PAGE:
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Not sure whether to continue my nursing career... Input?

LPN/LVN   (5,603 Views 25 Comments)

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Background: CNA for 5+ years, graduated August 2011, first LPN job started September 2012 in LTC, day shift. Fired before November due to med error which I cannot get over and bothers me so much to think about. Pt was on hospice and I later found out was transfered to hospital and expired. Investigation followed, went in for questioning one month ago. Now I'm thinking after being in this field for my entire adult career, I should probably just quit and find something else to do. I feel so inadequate, like I wasted my time, energy, and college credits with nursing school. So far, when I check my license online, it is clear. Does it take a long time for actions to happen against a licensure? I'm confused, depressed, and need a job. Where to go from here?

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3 Articles; 2,815 Posts; 30,395 Profile Views

I don't have any answers for you, but I just wanted to let you know that I am sorry to hear of your troubles. I hope things get better for you soon.

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BrandonLPN has 5 years experience as a LPN.

3,358 Posts; 35,354 Profile Views

I can't give you any legal advice re: what might/might not happen with the BON. But I will say that, if you can, you should try and keep going. No nurse who's been practicing for any length of time can honestly say he's never made a med error. You'll emerge from this a better nurse for it. "Whatever does not kill us will only make us stronger"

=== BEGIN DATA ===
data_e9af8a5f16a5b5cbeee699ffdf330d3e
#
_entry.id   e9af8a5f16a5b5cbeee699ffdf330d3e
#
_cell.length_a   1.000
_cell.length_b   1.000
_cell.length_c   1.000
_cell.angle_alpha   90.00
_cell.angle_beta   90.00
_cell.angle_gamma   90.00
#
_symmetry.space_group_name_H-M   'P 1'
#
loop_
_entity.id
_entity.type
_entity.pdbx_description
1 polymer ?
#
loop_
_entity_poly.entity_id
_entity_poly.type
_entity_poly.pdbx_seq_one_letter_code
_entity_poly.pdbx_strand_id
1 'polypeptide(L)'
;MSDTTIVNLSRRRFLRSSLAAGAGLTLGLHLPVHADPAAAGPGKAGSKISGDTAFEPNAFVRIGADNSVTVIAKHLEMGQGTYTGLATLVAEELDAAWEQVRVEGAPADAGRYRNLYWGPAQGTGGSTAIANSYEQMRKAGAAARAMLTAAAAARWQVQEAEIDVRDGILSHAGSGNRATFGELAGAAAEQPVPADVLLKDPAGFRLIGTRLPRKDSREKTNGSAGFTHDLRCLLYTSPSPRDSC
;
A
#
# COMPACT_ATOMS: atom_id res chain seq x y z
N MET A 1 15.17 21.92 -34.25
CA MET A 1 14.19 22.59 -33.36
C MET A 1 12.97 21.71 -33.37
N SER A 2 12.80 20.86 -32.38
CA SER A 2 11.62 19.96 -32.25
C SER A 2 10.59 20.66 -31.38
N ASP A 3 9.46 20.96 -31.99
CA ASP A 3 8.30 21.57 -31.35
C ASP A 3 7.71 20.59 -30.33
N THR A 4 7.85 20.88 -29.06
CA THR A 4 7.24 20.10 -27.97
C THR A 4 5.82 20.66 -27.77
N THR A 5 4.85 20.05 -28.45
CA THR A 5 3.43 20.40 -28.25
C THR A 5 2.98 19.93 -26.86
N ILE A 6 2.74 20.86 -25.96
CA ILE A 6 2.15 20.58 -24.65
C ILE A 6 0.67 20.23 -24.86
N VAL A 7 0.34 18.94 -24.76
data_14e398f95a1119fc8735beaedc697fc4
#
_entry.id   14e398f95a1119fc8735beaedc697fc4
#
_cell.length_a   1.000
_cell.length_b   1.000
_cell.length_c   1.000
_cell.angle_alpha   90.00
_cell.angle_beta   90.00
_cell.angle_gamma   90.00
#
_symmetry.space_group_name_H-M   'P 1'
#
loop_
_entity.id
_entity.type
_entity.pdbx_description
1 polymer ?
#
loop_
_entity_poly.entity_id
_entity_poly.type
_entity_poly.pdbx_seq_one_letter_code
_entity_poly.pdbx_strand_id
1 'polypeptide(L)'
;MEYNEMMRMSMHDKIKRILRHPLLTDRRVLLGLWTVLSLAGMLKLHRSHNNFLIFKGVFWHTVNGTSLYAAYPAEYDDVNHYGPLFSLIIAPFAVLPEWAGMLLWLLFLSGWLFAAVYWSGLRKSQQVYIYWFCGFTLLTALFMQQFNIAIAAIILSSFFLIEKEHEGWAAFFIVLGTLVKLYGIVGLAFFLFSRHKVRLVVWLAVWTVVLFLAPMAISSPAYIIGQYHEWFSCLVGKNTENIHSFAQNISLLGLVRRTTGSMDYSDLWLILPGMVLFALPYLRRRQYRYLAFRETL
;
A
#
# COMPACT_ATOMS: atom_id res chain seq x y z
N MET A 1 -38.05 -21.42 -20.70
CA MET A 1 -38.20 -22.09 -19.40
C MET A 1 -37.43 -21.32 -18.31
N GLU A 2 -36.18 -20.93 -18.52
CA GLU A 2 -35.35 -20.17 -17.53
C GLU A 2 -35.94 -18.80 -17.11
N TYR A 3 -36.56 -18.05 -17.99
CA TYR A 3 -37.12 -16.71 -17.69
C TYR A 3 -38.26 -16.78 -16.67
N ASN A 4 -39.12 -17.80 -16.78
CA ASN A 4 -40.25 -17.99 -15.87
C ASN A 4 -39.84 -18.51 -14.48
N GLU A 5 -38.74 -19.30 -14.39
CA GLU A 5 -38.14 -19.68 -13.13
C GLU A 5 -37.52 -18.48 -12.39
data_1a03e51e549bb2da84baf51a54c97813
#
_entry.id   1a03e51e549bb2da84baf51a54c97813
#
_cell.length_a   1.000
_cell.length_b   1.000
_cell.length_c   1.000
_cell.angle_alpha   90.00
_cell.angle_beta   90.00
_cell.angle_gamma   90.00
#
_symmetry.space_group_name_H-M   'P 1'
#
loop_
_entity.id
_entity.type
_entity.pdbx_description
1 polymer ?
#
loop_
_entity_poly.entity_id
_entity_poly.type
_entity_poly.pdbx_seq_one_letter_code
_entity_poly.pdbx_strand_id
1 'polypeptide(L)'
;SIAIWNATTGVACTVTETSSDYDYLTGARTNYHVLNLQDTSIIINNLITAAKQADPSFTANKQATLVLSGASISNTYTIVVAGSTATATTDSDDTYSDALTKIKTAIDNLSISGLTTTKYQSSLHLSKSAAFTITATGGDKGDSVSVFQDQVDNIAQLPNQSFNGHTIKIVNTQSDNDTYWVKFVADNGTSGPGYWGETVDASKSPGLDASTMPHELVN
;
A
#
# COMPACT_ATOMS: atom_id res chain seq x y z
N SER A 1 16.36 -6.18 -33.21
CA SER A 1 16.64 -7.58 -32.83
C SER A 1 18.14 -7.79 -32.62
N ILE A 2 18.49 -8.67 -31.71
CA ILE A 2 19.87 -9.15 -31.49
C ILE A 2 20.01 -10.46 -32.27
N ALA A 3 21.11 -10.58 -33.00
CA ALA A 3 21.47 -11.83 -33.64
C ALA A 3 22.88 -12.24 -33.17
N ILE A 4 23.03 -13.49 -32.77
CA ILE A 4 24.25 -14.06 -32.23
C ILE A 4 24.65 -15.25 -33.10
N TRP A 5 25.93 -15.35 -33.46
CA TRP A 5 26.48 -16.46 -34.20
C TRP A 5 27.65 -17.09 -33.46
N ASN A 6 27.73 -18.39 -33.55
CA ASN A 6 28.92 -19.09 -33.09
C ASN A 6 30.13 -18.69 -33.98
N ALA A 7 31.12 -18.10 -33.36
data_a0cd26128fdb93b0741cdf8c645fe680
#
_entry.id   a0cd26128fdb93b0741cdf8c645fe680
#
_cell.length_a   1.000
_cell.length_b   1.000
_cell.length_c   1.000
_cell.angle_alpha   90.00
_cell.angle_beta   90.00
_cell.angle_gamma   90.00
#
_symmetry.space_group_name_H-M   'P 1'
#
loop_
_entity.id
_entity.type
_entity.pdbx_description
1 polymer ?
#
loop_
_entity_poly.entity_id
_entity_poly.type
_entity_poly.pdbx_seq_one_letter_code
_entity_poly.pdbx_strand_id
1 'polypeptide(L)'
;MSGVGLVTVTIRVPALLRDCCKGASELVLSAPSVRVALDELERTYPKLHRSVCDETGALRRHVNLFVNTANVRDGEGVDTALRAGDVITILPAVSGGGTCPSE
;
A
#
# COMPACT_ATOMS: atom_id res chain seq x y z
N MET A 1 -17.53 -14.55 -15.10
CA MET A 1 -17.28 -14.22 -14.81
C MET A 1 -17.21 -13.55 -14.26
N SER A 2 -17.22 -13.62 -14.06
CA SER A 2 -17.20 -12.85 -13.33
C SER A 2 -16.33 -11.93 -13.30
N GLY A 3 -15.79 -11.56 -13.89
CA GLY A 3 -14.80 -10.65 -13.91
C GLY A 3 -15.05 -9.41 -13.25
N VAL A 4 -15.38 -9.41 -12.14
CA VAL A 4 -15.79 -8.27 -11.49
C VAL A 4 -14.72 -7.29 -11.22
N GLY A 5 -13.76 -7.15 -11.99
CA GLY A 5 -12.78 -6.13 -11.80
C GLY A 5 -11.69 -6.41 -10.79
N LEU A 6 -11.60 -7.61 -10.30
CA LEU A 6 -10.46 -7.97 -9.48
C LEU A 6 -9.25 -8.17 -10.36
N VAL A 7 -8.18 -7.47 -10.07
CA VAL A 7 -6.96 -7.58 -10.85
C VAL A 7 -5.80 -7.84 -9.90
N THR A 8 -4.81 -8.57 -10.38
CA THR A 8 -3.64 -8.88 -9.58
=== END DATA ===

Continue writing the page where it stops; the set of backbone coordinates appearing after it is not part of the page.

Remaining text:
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Hopefuldogmom has 7 years experience as a LVN and specializes in 4.

368 Posts; 6,734 Profile Views

What's in your heart? Is being a nurse your dream? If so, follow your heart. If it were me (hence we are NOT allowed to give advice here), I would take refresher courses to show the higher authority my seriousness. In all honesty, only you can answer this question.

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4 Posts; 1,035 Profile Views

Thank you all for your replies, I appreciate them. @ 1pinknurse thank you for the suggestion, that thought has run across my mind. Unfortunately a refresher course is something that will have to wait until I get another job to afford it(most likely outside the nursing field). You know, I sort of "fell in" to nursing, which was the only field I'd given any thought these past years. I feel like it won't hurt to look into different fields, but at the same time I feel like such a loser/waste of space because this is what I went to school for and dedicated myself to these past few years. To start all over is.... Scary. Sorry for the rambling :*